- CrackBerry Abuser
- 170 Posts
Efficient Data and BB Security
Its often said that BB's have superior security over other devices. I haven't actually heard of anyone's iPhone being hacked or other types of security threats. If I had to explain to an iPhone user why my BB has better security than their phone, what would I say? And why does the average consumer care? Both phones can be password protected so where's the difference?
Also, I also hear that data is transferred much more efficiently through the BB network and so for similar useage as an iPhone, the data consumption would be less. Why is this? How does one explain that and why does anyone care?
- CrackBerry Abuser
01-17-2012, 08:24 PM #3
- 251 Posts
I don't want to comment too much on the security question because I don't know how other devices compare to BlackBerrys in particular details. Suffice it to say that so far no malicious software is going to get on a BlackBerry smartphone unless a user puts it there. And a user can set the option to require the device password be entered in order to install software, which will then be required even when the BlackBerry is unlocked.
On the matter of data efficiency, recall that BlackBerrys go back to a time before unlimited data plans, a time when data was capped and relatively expensive. I remember when I was shopping for my first BlackBerry the first place I went (Cingular) had a BlackBerry data plan that was 10 or 20MB for $30/mo. (This was a deciding factor in me choosing T-Moble, for unlimited data at less than 20 per month. I didn't look further.)
BIS and BES servers compress data. Even the BlackBerry browser data is compressed. Data efficiency is a goal and a point of pride for RIM.
I remember when BlackBerry Maps first came out. I read an article in which RIM was quoted talking about the vector graphics (or something like that) versus bit maps, and how much less data would be required because the app was not having to download the images, but only the data required for the app to calculate and draw the map. The article talked about RIM believing that data congestion would become a problem in the future and how RIM was working to maximize data efficiency. Yes, in the case of BlackBerry Maps, it isn't pretty, but good looks took a back seat to efficiency (maybe in the larger sense, to RIM's detriment).
- 01-17-2012, 09:34 PM #4
1. When a password is in use, the BlackBerry will wipe itself if a user-set number of incorrect passwords is exceeded (maximum of ten). This holds true even if the BlackBerry is connected to a computer with BlackBerry Desktop Software and the passwords are entered that way -- no way around it.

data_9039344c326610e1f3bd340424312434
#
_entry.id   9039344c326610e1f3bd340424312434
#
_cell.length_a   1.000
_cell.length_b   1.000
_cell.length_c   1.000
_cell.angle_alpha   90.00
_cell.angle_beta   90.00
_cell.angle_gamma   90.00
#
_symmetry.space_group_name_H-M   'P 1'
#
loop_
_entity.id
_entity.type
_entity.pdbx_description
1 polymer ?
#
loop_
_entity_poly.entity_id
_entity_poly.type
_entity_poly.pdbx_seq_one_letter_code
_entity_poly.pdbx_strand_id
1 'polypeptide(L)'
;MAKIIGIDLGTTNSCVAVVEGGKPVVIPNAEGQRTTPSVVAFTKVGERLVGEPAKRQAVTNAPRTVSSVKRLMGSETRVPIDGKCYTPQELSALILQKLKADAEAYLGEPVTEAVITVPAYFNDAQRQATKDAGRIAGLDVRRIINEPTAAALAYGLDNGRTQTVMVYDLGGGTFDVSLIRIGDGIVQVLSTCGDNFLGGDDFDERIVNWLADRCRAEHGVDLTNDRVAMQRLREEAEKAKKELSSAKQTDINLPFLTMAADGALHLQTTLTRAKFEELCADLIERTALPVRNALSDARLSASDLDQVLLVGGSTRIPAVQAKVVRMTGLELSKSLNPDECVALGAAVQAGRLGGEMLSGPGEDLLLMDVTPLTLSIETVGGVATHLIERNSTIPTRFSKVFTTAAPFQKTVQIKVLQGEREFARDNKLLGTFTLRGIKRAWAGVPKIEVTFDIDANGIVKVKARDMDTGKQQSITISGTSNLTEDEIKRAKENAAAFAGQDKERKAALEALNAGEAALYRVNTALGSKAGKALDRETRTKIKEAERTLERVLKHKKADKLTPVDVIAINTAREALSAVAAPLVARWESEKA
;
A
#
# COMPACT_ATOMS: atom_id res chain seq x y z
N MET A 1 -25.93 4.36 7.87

2. When a password is in use, encryption is turned on, and the BlackBerry security settings are configured properly, the security of the data stored on a BlackBerry is ironclad. Because of the way BlackBerry security is implemented, even if someone attempts to read the BlackBerry's data directly from the hardware (circumventing the password), he won't be able to. All he will see is encrypted data. The password itself is needed to decrypt the data. Device security on other platforms isn't implemented this way. With other platforms' devices it's possible to use UFED equipment made by Cellebrite to easily download and view those devices' data.
MI police & UFED
From the first linked article:
"A US Department of Justice test of the CelleBrite UFED used by Michigan police found the device could grab all of the photos and video off of an iPhone within one-and-a-half minutes."
There's lots of discussion to be found on CrackBerry about this.
Last edited by Tõnis; 01-17-2012 at 09:55 PM.
- 01-18-2012, 10:06 AM #7
- CrackBerry Abuser
01-18-2012, 01:22 PM #8
- 166 Posts
Other platforms are converging on the BlackBerry security model. Most of the security advantages touted by RIM over the years have to do with a company's ability to protect its data from interception or other unintended disclosure in an enterprise setting. This takes two forms:
1. Data to and from the device is encrypted and thus protected from interception.
2. The company (using BES) has a high degree of control over the device and has the ability to track all activity using the device. The BES administrator can restrict installation of apps, can mandate that all email be conducted in plain text (no HTML), and can remotely wipe the device of all data. The adminstrator can therefore prevent installation of malware, not that any has yet been written for this platform, can monitor communications using the device by the employee to ensure that the employee isn't disclosing privileged or confidential company information, and can wipe and disable a device that has been lost or stolen or that is being used for improper purposes.
Some but not all of those features are available for iOS. Some but not all of those features are relevant to consumers. Apple has made a judgment about what security features are most important to its customers and has enabled those. Its integration with Exchange servers provides enough security to satisfy an increasing number of enterprise customers.
- CrackBerry Addict
01-18-2012, 09:04 PM #9
- 999 Posts
With NFC, we're going to be using our phones like credit cards. Have so much of our information on it. To a point where identity theft could be so much easier. All it takes is one disaster to regret it. I'd rather be safe than sorry.
- CrackBerry Master
01-18-2012, 09:33 PM #10
- 1,414 Posts
To average issue, it doesn't make a difference.
Then again, why be average?
Seriously, BB security makes no difference to the broad majority of smartphone users.
Efficient data transfer on the other hand could save some people money...